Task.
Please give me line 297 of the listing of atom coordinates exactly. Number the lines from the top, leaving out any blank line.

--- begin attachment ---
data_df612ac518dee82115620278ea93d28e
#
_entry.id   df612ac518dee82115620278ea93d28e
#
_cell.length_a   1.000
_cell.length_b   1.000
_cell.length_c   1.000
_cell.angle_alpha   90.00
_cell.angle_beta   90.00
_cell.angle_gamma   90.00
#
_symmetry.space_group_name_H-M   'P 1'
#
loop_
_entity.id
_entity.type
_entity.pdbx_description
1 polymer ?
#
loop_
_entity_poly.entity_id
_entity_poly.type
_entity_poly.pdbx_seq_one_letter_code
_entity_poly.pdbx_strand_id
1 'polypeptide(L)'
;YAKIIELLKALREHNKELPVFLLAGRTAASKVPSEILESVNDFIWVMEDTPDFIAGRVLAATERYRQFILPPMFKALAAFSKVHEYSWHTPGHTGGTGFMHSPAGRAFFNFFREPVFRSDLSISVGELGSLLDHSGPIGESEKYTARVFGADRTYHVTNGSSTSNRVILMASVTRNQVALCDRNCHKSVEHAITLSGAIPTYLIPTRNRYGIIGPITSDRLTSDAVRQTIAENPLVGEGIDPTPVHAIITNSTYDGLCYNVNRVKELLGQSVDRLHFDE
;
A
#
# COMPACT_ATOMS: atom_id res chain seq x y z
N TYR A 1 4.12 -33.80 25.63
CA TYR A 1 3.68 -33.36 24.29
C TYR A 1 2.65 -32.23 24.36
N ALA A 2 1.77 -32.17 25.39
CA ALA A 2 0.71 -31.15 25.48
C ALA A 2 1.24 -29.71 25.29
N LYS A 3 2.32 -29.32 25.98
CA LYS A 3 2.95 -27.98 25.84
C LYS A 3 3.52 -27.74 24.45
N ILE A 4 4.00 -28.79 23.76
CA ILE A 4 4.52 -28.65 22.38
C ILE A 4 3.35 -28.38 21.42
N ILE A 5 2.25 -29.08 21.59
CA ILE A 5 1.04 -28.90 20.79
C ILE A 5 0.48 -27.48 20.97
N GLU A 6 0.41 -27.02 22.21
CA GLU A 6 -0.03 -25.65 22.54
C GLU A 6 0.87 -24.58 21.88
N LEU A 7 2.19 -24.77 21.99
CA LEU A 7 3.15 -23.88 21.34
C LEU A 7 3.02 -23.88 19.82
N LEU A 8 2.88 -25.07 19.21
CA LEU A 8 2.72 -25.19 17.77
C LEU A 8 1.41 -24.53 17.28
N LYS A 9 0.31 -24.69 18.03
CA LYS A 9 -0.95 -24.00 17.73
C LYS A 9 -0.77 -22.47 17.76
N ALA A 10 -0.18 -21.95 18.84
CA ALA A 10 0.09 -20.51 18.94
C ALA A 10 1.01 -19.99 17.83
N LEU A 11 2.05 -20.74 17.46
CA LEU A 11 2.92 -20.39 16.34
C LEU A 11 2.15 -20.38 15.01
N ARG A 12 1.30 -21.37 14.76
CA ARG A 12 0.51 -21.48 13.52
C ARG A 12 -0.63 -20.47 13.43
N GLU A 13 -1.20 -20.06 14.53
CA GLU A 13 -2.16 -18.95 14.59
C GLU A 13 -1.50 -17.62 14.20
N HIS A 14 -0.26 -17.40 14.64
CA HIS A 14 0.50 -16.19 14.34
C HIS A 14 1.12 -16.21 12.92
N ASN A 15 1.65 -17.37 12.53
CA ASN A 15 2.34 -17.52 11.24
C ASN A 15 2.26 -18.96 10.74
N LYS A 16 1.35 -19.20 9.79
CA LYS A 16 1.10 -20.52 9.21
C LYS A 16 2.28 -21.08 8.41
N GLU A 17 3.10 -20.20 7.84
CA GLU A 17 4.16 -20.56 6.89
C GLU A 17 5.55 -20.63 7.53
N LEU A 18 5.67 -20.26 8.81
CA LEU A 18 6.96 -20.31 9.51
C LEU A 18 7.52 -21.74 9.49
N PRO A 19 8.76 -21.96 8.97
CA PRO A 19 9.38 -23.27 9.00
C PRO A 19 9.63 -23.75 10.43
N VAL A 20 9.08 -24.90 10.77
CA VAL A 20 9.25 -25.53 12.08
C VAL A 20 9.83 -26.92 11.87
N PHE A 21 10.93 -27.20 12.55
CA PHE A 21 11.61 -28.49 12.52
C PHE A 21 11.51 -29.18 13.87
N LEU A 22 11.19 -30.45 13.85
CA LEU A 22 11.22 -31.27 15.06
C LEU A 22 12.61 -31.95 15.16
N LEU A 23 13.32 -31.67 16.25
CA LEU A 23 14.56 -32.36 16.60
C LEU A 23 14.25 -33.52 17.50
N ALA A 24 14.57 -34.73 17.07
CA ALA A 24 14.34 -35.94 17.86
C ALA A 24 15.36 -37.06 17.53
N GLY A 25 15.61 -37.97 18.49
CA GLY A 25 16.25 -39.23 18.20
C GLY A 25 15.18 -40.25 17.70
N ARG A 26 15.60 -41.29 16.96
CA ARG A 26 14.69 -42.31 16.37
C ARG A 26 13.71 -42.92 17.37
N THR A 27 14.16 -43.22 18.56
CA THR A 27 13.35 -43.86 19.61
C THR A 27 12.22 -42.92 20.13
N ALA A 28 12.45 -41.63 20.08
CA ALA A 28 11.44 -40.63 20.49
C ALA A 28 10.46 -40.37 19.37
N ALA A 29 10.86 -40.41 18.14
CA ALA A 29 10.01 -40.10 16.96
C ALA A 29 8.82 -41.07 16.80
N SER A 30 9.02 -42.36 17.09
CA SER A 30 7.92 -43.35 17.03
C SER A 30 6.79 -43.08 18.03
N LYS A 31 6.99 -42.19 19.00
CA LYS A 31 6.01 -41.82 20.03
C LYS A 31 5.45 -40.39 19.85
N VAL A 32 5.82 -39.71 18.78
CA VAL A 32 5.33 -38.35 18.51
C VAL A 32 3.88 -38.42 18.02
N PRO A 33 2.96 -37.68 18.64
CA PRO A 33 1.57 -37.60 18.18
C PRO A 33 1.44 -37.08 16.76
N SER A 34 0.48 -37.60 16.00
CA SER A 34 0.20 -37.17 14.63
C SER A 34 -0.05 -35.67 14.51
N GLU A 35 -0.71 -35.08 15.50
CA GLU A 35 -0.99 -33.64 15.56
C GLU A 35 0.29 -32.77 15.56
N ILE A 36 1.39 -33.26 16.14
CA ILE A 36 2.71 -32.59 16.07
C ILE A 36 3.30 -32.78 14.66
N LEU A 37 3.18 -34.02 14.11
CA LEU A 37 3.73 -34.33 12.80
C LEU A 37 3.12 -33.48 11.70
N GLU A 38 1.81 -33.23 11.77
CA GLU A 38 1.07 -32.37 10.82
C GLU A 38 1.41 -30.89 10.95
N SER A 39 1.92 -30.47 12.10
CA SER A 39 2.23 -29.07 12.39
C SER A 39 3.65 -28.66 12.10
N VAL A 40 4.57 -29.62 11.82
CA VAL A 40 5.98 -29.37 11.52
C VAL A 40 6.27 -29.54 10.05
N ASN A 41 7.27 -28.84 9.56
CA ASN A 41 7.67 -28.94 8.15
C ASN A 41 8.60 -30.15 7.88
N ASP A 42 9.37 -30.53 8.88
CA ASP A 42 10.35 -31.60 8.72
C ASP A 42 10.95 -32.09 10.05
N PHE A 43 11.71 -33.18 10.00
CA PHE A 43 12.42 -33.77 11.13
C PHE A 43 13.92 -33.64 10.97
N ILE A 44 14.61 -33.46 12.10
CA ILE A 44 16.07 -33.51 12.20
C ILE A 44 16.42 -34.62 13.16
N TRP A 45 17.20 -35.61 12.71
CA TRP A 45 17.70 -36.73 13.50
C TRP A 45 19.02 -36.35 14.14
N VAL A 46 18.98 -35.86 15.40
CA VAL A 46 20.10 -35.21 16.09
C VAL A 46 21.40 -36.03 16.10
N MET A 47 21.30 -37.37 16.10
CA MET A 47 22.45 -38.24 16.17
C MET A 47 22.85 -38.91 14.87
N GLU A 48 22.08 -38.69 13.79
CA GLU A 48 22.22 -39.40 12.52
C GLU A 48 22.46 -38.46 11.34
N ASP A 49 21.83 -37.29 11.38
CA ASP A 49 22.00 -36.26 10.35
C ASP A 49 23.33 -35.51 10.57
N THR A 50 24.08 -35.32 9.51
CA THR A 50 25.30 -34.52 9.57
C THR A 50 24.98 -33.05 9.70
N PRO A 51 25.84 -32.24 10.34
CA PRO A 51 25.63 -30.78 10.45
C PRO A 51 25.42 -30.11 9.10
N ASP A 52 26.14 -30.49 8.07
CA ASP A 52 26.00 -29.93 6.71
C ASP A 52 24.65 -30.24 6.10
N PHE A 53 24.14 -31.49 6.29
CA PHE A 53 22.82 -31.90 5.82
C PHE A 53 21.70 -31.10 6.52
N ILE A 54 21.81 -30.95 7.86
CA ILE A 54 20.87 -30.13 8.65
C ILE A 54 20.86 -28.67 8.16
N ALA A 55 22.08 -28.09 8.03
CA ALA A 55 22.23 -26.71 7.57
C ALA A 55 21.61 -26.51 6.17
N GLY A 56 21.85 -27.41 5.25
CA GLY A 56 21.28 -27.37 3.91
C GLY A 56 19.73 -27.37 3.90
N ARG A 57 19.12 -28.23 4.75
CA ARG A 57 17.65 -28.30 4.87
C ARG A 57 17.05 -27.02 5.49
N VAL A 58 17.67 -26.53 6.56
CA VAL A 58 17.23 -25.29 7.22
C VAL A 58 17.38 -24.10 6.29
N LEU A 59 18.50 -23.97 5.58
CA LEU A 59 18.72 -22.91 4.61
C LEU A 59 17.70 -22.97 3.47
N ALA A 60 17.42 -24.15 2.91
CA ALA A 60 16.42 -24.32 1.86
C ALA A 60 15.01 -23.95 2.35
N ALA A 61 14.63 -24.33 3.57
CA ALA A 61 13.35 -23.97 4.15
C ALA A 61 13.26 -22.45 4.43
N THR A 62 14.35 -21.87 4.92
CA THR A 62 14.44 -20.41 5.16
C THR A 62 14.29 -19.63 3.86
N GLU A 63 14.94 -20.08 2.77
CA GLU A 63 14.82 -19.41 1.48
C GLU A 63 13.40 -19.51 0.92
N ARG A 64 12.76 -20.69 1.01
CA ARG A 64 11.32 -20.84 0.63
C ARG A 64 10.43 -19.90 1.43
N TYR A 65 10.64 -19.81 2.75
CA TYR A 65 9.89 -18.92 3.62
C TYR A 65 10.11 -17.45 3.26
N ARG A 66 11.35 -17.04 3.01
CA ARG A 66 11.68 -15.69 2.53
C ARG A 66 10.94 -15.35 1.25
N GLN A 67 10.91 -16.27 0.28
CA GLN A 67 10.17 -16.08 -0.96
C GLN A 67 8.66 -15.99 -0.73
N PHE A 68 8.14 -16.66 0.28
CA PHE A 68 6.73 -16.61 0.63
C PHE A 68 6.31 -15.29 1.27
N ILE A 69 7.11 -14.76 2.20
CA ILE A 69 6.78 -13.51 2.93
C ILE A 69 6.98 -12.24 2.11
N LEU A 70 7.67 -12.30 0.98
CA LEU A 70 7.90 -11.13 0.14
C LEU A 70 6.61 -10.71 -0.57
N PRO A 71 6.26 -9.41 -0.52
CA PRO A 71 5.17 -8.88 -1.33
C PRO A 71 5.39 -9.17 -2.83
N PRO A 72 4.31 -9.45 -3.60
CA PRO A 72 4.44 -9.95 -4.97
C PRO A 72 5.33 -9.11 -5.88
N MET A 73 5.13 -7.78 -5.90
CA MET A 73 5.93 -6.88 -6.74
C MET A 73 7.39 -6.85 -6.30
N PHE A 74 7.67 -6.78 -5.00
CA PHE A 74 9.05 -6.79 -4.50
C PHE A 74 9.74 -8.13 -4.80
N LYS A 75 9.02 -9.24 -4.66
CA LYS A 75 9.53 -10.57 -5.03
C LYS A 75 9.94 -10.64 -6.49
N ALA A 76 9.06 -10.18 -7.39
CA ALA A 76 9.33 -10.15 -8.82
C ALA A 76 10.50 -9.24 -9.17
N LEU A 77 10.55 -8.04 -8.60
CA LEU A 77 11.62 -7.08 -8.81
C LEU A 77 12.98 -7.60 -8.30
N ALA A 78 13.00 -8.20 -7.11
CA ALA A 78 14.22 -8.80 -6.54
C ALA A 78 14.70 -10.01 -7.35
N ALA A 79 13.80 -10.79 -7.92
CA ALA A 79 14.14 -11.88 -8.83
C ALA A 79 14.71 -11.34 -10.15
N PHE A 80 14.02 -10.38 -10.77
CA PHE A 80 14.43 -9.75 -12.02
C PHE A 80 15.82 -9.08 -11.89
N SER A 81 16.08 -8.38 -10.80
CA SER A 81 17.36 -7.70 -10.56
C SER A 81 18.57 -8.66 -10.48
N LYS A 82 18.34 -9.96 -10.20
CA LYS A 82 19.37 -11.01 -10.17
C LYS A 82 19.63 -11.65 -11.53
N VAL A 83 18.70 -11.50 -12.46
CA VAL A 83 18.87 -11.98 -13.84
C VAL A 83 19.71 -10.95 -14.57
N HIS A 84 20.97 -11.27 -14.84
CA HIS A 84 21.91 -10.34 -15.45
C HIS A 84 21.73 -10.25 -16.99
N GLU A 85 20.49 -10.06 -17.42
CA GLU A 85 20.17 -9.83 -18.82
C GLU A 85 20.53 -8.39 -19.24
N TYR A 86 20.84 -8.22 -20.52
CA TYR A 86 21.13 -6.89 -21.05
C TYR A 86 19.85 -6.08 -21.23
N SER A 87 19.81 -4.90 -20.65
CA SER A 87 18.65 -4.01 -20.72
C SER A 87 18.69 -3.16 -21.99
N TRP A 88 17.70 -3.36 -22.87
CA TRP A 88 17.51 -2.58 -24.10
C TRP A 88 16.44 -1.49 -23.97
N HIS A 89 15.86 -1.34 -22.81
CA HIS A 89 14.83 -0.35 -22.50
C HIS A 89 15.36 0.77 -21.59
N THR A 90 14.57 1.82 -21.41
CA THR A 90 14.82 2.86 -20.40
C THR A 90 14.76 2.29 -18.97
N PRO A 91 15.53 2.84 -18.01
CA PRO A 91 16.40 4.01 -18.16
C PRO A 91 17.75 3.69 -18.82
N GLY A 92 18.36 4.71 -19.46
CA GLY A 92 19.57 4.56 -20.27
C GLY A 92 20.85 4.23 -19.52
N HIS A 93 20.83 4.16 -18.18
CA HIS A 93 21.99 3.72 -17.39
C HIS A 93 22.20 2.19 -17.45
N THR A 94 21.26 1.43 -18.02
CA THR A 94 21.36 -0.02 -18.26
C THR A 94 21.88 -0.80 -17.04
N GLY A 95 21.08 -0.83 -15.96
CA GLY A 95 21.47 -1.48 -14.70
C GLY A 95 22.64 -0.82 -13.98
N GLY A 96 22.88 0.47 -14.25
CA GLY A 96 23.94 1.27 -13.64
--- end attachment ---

C HIS A 89 15.36 0.77 -21.59